Thursday, August 09, 2007

A Bridge to Somewhere

Anybody else see the irony in the President’s instant declarations of support for the communities affected by the collapse of the I-35 bridge? That was my question going into this post, and much to my surprise, the answer from the establishment media was a pretty resounding “yes.”

This was the headline and lead graph run by the AP on Tuesday:

Bush's promises familiar to still-broken New Orleans

New Orleans - For New Orleans residents, the scene was all too familiar: President Bush, touring the site of the collapsed Interstate 35W bridge in Minneapolis, promising to cut red tape and rebuild quickly.

And, believe it or not, a quick search of Google news turns up dozens of similar headlines.

Of course, a news story doesn’t butter the biscuit. Two years and umpteen news stories later, New Orleans is still a battered shell of its former self, cowering behind improperly repaired levees. Much of what Bush promised the night he stood in Jackson Square was never delivered, or, at least was never delivered to the people that needed the help. Plenty of Republican campaign contributors got to rent the government cruise ships at inflated prices or staff debris removal teams with underpaid undocumented workers at a hefty mark up.

What did get delivered to New Orleans, of course, were thousands of formaldehyde-filled “temporary” trailers—or, as I like to call them, Katrina Kancer Kabins—and it was the “ironic” news that FEMA was going to stop selling and donating those trailers that actually initially set me a-googling.

You see, these trailers were known to be rolling gas chambers eons ago—and yet this quiet catastrophe, this insult to injury, was allowed to play out in slow motion while the poor, displaced, and (dare I mention) predominantly African American inhabitants of these trailers continued to breathe toxic fumes morning, noon, and night. FEMA dragged its feet on testing, and then suppressed the results for close to a year, before finally responding to Congressional pressure on the very same day that the 35W bridge collapsed. But, of course, responding to pressure and stopping the future sales of these trailers doesn’t get any of the current inhabitants of these triple-K’s into safe and permanent housing any faster.

When compared to the billions spent for Katrina relief, the $250 million quickly approved for Minneapolis bridge repair by a vacation-hungry Congress seems like a mere pittance. But, it should be pointed out that the bridge money is two-and-a-half times the legal limit set by Congress for these kinds of emergency relief expenditures.

In fact, some members of Congress think we just got hosed. At $250 million, the third-of-a-mile span will cost about $130,000 per foot—quite high for this type of bridge. Some might think, “Well at lest this one is a bridge to somewhere.” But, one should remember that the old bridge should have been maintained by a state gas tax that Minnesota’s Republican Governor vetoed last spring. And, considering all of the national obligations we can’t seem to meet these days, the quick infusion of federal money still has to raise some questions.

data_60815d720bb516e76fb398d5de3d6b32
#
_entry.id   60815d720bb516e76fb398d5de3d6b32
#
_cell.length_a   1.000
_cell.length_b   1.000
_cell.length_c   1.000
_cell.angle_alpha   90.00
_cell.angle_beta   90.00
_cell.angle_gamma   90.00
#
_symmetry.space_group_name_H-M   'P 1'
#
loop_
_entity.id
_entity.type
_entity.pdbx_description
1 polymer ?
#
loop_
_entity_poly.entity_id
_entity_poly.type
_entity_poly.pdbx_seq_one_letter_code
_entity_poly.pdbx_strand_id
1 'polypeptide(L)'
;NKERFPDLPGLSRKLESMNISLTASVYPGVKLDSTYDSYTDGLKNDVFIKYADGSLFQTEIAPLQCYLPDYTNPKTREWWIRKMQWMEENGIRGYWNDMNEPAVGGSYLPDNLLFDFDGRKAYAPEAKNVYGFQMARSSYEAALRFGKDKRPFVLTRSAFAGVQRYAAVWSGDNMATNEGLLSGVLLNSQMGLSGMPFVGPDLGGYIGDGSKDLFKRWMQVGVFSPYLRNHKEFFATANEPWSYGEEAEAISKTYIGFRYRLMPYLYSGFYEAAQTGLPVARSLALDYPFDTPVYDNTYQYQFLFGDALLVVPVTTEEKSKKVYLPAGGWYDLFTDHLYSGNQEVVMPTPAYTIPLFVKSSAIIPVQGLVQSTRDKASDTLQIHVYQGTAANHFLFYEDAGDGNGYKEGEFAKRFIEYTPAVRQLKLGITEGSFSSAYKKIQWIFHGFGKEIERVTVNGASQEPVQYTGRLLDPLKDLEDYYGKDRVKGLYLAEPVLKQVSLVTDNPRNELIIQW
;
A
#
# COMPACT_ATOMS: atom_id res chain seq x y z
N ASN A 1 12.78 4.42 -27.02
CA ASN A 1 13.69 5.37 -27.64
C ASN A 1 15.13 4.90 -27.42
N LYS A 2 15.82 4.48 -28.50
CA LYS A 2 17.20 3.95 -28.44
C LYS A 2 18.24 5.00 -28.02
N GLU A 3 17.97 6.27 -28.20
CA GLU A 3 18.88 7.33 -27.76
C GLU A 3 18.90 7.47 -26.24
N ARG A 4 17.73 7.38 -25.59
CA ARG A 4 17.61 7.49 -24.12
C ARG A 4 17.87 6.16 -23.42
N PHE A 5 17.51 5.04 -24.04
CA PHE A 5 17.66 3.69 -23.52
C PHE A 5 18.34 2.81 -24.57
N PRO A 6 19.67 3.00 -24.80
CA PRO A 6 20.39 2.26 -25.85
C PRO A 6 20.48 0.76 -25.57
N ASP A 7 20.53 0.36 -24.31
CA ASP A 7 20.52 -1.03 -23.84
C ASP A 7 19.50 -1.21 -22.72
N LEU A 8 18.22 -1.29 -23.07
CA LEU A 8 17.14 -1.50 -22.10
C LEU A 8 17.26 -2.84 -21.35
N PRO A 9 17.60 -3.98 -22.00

Questions like: Why the big number? Why the rush? Couldn’t Congress have allocated the first $100 million now with a promise to supply the rest after Minnesota officials solicited bids and presented real plans for new bridge?

And how much you wanna bet that this bridge gets built by next summer?

Would the answer to these questions have anything to do with the demographic composition of the Twin Cities, or, more specifically, the demographic makeup of the commuters who regularly drove that length of I-35? Or, might this have something to do with where the Republicans are planning to hold their 2008 national convention?

I’m just asking.

Meanwhile, the victims of a 2005 hurricane wait for more than answers. They are waiting to get their homes—and their city—back.

Now, I am not necessarily saying that Minneapolis doesn’t need its bridge back, but when I think about all of those people in all of those trailers, I wonder what our nation’s priorities are, and where our allegiances lie.

Which sort of brings us back to Bush, his promises at the banks of the Mississippi last weekend, and the lies he told folks down river back in 2005.

As detailed in the AP story I cite above, Bush’s promises to rebuild New Orleans were all one Melanie Thompson needed to move her family of five back to her old neighborhood and begin repair work on her flooded home. Two years later, the Thompson family still lives in their tiny, toxic FEMA trailer, still waiting for the aid they need to rebuild.

It seems silly to even compare drivers inconvenienced by a missing bridge with a family like the Thompson’s, and yet, I still have this sense that come September 2008, those drivers have a better chance of crossing the Mississippi via 35W than the Thompson’s have of crossing their own home’s threshold.

I suppose it is possible that President Bush meant well back in 2005 when he promised to stay focused on New Orleans “as long as it takes,” and other problems just got in the way. I suppose. Maybe some similar problems will slow Minneapolis bridge reconstruction to a crawl. Maybe. But I still have a nasty feeling that the Twin Cities get their bridge back before the Thompson’s get a formaldehyde-free permanent home. History can argue about whether that was this administration’s actual intent.

Of course, they say the road to hell is paved with good intentions. I’m not sure about the intentions part, but I’m pretty certain about the destination.

(cross-posted on Daily Kos)

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